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The Persistent Legacy: The Partition of British India at 70

Thursday, September 14, 2017 06:30 pm

Location: Kellogg Center Lincoln Room

The Persistent Legacy: The Partition of British India at 70

The 1947 partition of British India led to an estimated million deaths and ten million displaced persons, created the modern states of Pakistan and India (and arguably Bangladesh at a later date), and left a perisitent legacy that shapes internal, regional and international politics to this day. To commemorate the 70th anniversary of the end of British colonialism and the Partition and to examine its legacy in South Asian and beyond, James Madison College, Michigan State University will hold a symposium on Thursday, September 14, and Friday, September 15, 2017.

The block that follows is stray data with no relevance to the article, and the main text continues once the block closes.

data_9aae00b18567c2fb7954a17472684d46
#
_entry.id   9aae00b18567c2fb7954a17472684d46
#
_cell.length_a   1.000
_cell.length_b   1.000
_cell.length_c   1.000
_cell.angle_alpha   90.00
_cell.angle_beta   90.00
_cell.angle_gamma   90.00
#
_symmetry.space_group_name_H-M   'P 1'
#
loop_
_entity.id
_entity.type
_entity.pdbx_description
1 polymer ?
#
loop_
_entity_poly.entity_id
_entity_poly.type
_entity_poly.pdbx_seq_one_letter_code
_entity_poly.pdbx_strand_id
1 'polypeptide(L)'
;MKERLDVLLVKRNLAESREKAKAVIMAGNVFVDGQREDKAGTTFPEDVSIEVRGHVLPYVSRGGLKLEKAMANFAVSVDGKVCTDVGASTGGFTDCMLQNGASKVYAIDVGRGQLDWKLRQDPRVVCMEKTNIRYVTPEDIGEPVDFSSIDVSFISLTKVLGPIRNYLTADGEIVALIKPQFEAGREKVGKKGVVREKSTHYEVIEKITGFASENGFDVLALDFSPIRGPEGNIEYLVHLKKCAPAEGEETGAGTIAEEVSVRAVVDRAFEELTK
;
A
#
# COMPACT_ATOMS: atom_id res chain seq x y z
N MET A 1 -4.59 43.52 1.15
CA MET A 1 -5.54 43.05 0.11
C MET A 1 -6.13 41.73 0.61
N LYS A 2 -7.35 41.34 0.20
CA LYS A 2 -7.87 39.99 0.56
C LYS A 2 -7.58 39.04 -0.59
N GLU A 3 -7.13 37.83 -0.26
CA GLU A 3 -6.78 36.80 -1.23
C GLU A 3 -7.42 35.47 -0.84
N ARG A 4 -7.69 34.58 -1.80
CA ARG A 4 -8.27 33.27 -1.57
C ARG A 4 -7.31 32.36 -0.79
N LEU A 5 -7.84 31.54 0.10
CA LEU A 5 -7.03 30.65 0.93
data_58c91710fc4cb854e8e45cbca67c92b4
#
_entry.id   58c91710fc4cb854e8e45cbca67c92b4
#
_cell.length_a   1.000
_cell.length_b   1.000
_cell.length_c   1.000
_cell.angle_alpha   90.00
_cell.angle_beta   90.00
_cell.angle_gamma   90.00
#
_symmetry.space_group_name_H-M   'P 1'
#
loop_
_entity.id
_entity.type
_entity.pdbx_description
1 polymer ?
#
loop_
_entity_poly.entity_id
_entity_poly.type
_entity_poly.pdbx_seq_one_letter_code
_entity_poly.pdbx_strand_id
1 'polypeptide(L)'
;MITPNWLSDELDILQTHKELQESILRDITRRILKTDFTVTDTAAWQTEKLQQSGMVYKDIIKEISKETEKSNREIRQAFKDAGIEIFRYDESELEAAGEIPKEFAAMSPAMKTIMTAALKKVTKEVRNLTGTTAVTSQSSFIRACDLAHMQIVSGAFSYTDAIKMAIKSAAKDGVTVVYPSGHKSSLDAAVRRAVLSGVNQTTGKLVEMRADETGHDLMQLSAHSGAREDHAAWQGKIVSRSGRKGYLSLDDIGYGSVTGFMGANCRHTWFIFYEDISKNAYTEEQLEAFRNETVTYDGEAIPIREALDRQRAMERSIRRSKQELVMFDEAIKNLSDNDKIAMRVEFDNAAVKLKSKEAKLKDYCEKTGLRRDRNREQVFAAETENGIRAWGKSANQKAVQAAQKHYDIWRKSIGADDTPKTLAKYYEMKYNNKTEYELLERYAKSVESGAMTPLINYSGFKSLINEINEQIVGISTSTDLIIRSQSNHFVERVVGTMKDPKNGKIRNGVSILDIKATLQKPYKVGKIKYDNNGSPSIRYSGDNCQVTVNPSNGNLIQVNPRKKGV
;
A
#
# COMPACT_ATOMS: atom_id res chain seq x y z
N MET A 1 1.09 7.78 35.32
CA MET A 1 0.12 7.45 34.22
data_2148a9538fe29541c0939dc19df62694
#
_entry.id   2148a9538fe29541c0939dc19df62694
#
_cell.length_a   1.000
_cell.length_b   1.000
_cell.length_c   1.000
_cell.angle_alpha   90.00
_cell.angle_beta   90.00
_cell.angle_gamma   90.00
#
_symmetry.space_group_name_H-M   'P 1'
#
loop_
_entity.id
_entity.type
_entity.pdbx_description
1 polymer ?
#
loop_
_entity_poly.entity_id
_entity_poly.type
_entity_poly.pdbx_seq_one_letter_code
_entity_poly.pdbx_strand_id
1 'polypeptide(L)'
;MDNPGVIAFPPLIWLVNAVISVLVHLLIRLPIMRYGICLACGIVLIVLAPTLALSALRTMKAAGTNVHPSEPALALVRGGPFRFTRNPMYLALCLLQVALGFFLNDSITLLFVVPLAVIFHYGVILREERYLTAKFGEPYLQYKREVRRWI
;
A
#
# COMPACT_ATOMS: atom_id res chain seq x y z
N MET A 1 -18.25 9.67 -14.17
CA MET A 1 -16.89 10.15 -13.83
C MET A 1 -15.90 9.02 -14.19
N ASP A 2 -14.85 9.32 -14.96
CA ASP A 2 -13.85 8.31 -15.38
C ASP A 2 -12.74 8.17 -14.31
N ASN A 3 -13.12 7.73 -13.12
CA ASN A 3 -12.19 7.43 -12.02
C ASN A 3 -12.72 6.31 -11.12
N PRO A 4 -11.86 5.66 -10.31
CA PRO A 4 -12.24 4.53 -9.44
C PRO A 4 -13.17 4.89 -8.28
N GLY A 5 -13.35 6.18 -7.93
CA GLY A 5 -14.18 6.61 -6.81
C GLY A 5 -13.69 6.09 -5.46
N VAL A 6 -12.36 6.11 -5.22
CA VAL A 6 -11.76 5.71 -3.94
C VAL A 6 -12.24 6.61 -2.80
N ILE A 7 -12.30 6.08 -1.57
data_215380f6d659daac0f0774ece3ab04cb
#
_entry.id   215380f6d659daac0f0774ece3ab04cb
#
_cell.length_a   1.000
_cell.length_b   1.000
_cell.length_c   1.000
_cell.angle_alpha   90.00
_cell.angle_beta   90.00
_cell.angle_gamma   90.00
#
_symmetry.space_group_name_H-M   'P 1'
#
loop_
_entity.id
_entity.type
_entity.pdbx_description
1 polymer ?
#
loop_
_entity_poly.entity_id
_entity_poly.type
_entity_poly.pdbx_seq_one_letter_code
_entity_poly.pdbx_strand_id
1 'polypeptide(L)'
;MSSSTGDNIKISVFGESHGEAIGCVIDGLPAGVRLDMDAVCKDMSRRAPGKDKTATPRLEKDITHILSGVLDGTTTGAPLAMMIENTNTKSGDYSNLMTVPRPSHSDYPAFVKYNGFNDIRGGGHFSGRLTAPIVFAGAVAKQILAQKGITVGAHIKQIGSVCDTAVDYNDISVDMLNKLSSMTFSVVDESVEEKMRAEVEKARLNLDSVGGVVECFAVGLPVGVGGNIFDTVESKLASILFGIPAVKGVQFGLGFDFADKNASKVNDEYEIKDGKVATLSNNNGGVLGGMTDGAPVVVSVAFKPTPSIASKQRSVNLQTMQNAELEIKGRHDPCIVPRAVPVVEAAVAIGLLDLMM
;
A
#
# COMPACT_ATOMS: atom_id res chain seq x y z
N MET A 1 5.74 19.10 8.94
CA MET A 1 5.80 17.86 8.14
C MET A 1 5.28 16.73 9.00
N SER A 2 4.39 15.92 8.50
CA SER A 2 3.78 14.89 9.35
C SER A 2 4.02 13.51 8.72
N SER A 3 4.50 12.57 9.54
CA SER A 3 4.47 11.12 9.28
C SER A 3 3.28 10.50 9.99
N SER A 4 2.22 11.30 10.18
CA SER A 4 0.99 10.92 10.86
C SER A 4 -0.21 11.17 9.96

The symposium kicks off on the evening of the 14th with a panel of leading scholars and public intellectuals who will examine the legacies of the end of British colonialism and the rupture of Partition for the region.  The keynoters for this evening will be Rajmohan Gandhi, Ramachandra Guha, and Vazira Zamindar.  Gandhi is the author of more than a dozen books on India’s history; he has served research professor at the University of Illinois’ Center for South Asian and Middle East Studies, as professor of history at Indian Institute of Technology in Gandhinagar, Gujarat, and as Hannah Visiting Professor here at Michigan State University.  Ramachandra Guha is a historian who has taught at Berkeley, Yale, Stanford, and the London School of Economics.  His is the author or editor of more than 15 books on topics ranging from cricket to environmental politics to Indian political leadership and social history, including the trailblazing Unquiet Woods and award winning Corner of a Foreign Field and India after Gandhi.  Professor Zamindar is a professor of South Asian history at Brown University where she co-directs the South Asian Studies Program.  She is the author of The Long Partition and the Making of Modern South Asia: Refugees, Boundaries, Histories as well as articles on the modern history of South Asia.  This panel will begin at 6:30 PM in the Lincoln Room of the Kellogg Center.